What is meant by religious language?

What is meant by religious language?

The term “religious language” refers to statements or claims made about God or gods. The ambiguity in meaning with respect to the terms predicated of God is the “problem of religious language” or the “problem of naming God.” These predications could include divine attributes, properties, or actions. …

Who said religious language is symbolical?

It is still the same essential quality, even though God is perfect and humans are not. 22. Religious Language as Symbolic • Theologian Paul Tillich took a different approach in attempting to show that religious language can be meaningful. He focused on the manner in which symbols may effect humans.

What is the function of religious language?

The principal aim of research on religious language is to give an account of the meaning of religious sentences and utterances. Religious sentences are generally taken to be have a religious subject matter; a religious utterance is the production in speech or writing of a token religious sentence.

How is religious language cognitive?

Cognitivism is perhaps the ‘common-sense’ view of religious language. When someone says “God exists”, “God loves me”, or “God answers my prayers” then, according to cognitivism, they are making a statement that is intended to be taken literally as true or false.

Is religious language symbolic?

Philosopher Taede Smedes argued that religious language is symbolic. He argues that people can still believe in God, even though he cannot be compared to anything in the world, because belief in God is just an alternative way of viewing that world (he likens this to two people viewing a painting differently).

How is religious language symbolic?

Which is the best example of logical positivism?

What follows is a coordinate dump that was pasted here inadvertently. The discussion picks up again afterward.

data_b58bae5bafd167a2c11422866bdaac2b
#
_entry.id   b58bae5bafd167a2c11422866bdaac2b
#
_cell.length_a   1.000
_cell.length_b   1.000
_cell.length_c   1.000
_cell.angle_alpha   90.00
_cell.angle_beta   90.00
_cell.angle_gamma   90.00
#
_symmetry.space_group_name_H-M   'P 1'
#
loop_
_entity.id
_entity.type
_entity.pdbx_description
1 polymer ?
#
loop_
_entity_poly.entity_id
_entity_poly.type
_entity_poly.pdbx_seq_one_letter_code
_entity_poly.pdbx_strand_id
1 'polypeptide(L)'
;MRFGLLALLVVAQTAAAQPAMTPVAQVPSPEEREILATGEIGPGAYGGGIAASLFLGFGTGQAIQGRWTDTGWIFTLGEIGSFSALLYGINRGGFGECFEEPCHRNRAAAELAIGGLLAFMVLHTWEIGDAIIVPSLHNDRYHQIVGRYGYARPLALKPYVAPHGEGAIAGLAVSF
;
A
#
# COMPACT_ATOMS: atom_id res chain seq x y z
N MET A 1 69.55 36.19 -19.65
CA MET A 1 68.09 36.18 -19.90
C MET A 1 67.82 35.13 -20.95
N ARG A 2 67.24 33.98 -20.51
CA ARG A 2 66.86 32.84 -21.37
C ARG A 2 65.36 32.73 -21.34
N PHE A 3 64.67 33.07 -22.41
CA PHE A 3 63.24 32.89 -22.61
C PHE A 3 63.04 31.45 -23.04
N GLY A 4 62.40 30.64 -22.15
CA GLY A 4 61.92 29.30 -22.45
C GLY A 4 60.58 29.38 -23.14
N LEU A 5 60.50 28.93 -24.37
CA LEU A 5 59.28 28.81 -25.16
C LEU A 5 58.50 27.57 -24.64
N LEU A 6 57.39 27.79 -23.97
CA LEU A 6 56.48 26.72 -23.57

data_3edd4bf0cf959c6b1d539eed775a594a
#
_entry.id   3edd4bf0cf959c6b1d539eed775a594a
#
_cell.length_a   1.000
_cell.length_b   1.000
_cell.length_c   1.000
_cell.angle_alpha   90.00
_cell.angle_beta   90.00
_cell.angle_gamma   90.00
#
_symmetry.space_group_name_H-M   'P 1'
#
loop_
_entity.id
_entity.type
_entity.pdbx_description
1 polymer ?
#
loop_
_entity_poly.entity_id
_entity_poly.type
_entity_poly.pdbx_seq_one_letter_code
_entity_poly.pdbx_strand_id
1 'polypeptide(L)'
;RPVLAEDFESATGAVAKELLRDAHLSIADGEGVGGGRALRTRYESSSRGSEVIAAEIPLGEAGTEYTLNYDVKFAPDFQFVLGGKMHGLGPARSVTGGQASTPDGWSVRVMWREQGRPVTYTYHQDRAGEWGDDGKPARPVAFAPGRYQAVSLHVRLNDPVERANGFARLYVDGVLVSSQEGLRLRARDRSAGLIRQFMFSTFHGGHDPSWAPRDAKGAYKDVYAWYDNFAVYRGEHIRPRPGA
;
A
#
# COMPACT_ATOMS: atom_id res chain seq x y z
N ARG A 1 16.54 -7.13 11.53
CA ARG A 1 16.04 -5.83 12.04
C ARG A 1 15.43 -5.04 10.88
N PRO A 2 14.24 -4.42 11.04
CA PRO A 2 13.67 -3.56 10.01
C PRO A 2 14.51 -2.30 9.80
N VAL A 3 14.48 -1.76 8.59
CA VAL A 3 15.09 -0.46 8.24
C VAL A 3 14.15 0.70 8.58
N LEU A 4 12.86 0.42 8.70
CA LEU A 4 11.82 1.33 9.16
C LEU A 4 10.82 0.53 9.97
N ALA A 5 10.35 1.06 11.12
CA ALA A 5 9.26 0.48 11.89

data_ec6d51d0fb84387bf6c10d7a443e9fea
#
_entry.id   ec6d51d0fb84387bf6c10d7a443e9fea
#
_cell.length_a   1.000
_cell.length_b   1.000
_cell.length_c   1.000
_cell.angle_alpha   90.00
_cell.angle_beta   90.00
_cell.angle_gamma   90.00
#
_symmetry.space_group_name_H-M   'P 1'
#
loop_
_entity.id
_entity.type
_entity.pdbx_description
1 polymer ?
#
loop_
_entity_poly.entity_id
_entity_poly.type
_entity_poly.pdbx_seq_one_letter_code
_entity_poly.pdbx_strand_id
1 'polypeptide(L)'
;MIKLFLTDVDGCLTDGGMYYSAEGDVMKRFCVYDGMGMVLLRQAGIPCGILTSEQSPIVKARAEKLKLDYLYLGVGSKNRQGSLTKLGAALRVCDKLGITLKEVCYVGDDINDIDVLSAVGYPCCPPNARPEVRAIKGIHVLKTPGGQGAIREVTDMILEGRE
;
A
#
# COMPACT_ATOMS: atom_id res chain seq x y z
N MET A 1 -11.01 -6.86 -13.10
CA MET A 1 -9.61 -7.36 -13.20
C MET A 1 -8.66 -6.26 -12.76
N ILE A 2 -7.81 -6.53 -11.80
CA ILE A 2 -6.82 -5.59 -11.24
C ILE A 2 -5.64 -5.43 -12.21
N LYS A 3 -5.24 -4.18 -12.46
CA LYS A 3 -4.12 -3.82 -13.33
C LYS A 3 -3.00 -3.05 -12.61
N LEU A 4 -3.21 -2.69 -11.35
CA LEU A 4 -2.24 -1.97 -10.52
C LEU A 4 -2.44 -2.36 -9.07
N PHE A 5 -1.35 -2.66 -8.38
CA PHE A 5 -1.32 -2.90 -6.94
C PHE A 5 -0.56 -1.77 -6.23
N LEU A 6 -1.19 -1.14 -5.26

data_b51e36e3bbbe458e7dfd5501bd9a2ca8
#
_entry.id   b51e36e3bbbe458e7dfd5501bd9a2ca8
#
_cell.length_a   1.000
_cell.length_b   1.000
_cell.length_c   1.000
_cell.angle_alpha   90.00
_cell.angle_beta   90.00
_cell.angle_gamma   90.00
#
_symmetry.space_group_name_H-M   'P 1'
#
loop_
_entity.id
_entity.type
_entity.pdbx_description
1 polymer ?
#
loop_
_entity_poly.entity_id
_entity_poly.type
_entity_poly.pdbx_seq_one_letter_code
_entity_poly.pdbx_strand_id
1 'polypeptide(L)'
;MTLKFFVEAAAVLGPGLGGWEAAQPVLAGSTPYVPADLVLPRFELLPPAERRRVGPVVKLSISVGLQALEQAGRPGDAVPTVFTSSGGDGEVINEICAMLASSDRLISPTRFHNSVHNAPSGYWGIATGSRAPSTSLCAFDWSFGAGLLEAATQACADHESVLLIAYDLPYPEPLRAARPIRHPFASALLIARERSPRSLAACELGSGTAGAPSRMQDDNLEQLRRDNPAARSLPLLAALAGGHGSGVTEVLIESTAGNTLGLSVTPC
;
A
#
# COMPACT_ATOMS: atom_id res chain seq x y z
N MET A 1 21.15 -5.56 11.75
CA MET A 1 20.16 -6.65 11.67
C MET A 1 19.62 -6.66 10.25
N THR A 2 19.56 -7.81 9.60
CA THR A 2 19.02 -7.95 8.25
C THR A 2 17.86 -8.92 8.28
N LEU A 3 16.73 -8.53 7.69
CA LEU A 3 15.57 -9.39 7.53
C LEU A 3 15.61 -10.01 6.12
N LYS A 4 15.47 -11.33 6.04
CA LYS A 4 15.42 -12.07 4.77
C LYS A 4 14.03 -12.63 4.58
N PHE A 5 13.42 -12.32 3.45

The most famous example of this position is Ayer’s version logical positivism ( 2.1 ). Non-cognitive accounts, from which we have selected Braithwaite ( 2.2.1 ) and Berkeley ( 2.2.2 ), are similarly radical but are differently motivated and offer a more positive alternative account of the meaning of religious utterances.

What kind of philosophy is religious language and verificationism?

Religious language and verificationism AYER’S ARGUMENT In the 1930s, a school of philosophy arose called logical positivism, concerned with the foundations and possibility of knowledge. It developed a criterion for meaningful statements, called the principle of verification.

Why is the verifiability principle important to logical positivism?

The verifiability principle became for logical positivists a basis for attack on metaphysics, theology, and religion because those systems of thought make many statements which cannot, in principle or in practice, be verified in any way. These propositions might qualify as expressions of ones emotional state, at best but nothing else.

Is the language of religion inexpressible or meaningless?

So it is meaningless. Some philosophers argue that religious language attempts to capture something of religious experience, although it is ‘inexpressible’ in literal terms. Ayer responds that whatever religious experiences reveal, they cannot be said to reveal any facts.